(Removed the NetBSD group per their request, they don't seem interested
in benchmarking. ;) Moved the linux group to .misc, hope that's the
> kill(), umask() These are the best "null system call" benchmark
> choices I've seen. I'd vary the mask in the umask
> one so that it was actually changing state. The
to walk the process table. If the process table is linear, finding
process 1 will certainly be quick, but they are often (usually?)
hashed, so the result is probably as accurate as for the /dev/null
write: you've got a good measure to see whether some optimization on
your own system will make things better or worse, but the numbers
hardly compare to other systems (since they have no real meaning, just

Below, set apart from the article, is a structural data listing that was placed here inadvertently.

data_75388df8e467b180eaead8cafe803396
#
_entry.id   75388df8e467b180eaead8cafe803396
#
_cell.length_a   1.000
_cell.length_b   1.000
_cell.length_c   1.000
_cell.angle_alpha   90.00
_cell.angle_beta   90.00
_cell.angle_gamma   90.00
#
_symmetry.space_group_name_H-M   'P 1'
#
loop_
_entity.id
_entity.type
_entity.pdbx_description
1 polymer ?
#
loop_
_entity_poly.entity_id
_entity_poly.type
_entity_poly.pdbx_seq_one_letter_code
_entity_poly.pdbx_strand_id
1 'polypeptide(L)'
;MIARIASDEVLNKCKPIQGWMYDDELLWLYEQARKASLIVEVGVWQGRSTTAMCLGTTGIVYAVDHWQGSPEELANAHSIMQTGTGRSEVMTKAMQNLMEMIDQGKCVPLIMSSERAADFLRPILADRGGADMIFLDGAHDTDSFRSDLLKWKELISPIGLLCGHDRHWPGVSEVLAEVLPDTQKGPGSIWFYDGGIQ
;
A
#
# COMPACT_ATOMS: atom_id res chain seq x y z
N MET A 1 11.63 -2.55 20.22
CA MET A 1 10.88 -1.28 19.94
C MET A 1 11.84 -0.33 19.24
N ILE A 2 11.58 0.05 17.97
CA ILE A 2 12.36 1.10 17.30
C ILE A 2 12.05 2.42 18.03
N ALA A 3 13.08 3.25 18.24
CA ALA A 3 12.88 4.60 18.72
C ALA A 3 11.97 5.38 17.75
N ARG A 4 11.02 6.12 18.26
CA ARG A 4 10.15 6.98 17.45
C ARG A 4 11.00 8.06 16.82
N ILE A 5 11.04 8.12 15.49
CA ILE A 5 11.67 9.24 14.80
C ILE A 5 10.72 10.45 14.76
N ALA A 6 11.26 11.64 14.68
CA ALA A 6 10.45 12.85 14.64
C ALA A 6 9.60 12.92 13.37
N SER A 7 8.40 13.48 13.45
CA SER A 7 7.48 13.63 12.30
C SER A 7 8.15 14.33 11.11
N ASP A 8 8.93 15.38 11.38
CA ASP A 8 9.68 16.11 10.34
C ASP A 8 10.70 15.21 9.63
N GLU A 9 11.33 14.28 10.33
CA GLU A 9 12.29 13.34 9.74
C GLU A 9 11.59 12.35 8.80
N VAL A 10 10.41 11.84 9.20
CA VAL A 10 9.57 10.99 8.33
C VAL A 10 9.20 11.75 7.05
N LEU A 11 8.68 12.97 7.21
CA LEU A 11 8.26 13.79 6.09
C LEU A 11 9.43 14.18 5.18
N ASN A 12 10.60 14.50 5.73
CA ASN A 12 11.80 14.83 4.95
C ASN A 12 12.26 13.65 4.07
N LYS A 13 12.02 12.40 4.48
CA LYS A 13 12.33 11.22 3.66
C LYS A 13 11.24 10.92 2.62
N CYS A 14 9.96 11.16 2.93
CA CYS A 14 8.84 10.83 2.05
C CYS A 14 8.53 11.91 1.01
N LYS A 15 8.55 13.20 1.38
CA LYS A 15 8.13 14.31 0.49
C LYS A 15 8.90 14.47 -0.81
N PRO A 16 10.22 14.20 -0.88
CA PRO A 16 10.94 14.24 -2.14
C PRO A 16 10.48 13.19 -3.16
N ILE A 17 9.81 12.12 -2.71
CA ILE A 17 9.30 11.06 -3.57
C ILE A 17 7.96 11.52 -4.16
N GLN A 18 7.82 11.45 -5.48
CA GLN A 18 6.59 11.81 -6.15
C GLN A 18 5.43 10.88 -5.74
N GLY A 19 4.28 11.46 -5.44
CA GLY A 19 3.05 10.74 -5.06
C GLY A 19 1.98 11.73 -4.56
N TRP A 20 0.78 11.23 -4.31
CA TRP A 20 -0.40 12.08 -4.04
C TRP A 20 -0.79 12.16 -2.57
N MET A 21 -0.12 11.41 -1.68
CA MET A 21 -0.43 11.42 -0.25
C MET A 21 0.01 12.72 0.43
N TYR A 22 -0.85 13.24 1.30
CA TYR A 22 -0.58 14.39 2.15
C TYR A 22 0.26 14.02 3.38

like the ``write 1 byte to /dev/null'' is far off from real-world
umask(umask(0777)) does indeed always change state, but the effect of
setting the umask is IMHO so that any attempt to `optimize' the
`doesn't change anything' case away will probably be a pessimization,
i.e. even setting it to the previous value is cheaper than launching
a comparision (and an expensive branch) first.
Other people also suggested getppid(). I'd say either this or theQuote:> I'm also willing (and interested) to find a different syscall that just
> measures trap overhead, but I haven't seen one yet that I really like.
> The getppid() may be the best out there, though, it's hard to cache
> that. Thoughts?
umask() were my favorites.
Btw., if you decide to have a ``null IO syscall'' test, why not also
comparing 1024 bytes to /dev/null as well? This would allow an
estimation of scaling problems.
J"org Wunsch Unix support engineer